I find I have a good range of abilities, skills and perhaps even some talents... but am aware that none of these implies a calling; that I can do something particularly competently doesn't mean that it therefore must be what I should be doing --- only that it is something I could perhaps be doing -- and my vocation could be to be something that I'm very ordinary or even inept at (which may reduce pride or even burn it up -- which could be a bit of a short-cut!); and it could be that I'll be called to something for which I'll have to learn from scratch, of course. But it seems I may be being called to do computing work for the Church, and writing; I might be called to be single, or married; in community, or solitary... so many ways that I might go... or even nowhere, still being equally loved by God; and what I'd call nowhere might of course be somewhere, too!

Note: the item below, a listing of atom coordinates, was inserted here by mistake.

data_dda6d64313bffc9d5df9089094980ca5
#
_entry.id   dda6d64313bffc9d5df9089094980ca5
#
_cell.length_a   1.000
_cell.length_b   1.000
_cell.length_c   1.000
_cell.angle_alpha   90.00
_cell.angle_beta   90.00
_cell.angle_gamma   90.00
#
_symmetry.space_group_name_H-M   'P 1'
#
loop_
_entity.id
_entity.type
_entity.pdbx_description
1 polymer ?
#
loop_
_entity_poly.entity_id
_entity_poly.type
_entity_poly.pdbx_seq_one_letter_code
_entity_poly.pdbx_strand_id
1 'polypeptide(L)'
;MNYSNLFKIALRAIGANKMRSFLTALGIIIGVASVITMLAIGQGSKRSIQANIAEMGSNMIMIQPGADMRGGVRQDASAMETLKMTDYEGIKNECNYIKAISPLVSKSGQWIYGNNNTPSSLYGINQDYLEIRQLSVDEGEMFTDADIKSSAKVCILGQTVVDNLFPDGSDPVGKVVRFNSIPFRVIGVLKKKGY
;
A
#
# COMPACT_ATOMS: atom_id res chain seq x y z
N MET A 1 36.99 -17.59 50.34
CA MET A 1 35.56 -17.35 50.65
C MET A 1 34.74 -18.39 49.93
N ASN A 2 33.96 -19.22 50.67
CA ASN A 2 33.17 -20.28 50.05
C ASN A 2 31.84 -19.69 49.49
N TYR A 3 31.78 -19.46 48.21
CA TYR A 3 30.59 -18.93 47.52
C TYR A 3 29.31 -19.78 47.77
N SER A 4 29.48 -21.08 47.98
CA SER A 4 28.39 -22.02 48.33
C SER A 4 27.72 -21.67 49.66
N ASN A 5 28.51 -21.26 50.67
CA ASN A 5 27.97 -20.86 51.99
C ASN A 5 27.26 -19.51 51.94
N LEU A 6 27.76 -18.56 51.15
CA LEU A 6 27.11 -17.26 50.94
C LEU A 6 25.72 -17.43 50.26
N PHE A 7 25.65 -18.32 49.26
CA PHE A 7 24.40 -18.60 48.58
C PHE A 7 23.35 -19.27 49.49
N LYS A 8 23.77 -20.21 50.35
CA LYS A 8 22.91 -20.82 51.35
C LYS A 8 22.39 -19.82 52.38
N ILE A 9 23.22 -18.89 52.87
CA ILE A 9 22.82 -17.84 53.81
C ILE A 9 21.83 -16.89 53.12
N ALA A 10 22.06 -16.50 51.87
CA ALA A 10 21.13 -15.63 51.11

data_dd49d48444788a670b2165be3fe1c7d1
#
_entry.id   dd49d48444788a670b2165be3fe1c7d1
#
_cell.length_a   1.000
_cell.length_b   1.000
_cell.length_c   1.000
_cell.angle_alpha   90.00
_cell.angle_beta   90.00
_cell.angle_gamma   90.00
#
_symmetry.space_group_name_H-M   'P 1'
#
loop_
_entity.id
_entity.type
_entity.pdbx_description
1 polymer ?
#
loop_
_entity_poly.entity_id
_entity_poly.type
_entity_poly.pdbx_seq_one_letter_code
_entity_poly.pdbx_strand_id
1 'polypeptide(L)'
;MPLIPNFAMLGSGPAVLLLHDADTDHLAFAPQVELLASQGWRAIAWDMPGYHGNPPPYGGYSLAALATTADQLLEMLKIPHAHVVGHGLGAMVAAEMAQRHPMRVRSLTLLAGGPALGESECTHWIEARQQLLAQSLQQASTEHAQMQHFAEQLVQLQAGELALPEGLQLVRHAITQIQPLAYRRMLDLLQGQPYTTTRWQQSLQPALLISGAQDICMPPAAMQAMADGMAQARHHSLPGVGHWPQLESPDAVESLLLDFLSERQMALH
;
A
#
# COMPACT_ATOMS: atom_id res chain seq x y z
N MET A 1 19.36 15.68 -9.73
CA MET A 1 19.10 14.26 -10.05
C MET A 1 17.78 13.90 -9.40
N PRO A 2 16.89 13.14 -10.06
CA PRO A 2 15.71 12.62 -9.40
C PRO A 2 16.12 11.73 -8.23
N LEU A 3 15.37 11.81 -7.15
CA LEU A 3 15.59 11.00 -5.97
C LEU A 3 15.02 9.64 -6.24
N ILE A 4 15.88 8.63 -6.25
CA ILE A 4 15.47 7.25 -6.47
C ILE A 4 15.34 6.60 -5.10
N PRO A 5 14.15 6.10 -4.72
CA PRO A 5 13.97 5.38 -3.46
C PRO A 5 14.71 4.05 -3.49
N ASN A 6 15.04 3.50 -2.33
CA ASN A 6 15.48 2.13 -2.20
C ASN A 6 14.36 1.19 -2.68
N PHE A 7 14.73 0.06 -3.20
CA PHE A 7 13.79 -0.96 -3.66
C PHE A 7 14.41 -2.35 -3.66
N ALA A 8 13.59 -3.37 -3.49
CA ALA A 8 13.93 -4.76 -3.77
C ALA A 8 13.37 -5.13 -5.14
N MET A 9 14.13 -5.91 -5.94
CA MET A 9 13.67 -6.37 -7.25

Some time ago I realized that I must first respond to the calling to be me, and I think I am now some way onto that road; and that I must look at my vocation for where I am now, not just for what I could be doing in the future.
Someone commented to me a while ago that it is a pity people want to follow just what they think is their vocation -- they should be told by the Church. (more on this)